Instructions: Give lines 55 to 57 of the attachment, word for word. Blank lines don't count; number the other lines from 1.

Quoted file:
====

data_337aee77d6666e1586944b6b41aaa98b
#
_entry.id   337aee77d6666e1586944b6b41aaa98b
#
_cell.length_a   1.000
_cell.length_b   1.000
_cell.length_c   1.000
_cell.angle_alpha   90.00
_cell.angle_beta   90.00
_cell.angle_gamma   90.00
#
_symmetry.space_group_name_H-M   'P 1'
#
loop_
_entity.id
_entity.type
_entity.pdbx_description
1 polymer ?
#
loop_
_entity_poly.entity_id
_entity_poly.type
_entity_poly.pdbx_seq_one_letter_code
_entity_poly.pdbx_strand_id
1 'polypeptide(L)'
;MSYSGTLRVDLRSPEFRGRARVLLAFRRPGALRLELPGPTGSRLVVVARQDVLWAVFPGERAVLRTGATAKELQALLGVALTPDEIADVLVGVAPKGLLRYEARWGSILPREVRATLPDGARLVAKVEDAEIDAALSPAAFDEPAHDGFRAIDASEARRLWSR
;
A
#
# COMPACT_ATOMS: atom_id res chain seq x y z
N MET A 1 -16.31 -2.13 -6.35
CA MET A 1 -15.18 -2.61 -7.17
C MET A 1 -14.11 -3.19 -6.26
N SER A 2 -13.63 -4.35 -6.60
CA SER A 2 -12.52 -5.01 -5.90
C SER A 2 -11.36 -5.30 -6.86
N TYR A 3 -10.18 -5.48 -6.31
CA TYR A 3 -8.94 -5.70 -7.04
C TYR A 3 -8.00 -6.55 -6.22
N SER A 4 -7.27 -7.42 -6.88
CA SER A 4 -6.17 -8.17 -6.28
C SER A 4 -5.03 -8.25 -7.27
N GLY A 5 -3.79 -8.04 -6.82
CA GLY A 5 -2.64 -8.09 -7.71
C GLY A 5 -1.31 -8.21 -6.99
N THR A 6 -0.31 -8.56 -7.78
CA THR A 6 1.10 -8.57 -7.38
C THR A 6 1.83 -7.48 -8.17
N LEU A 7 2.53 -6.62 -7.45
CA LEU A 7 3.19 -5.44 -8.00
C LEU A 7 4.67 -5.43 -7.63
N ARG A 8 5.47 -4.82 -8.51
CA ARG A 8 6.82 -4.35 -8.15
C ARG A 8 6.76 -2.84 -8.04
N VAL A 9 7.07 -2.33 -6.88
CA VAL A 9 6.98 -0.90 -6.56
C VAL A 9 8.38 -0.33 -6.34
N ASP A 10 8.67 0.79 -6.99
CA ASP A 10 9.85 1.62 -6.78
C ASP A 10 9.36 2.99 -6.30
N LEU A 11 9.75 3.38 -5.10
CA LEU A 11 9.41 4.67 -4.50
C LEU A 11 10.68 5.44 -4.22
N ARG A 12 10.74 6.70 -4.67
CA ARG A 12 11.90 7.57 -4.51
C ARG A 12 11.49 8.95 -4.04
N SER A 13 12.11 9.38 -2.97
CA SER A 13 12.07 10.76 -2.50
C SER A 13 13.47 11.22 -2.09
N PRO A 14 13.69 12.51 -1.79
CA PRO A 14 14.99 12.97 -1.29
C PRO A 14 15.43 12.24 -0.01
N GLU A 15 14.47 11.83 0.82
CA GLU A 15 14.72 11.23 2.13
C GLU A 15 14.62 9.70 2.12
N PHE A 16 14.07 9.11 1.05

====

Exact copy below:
N VAL A 9 7.07 -2.33 -6.88
CA VAL A 9 6.98 -0.90 -6.56
C VAL A 9 8.38 -0.33 -6.34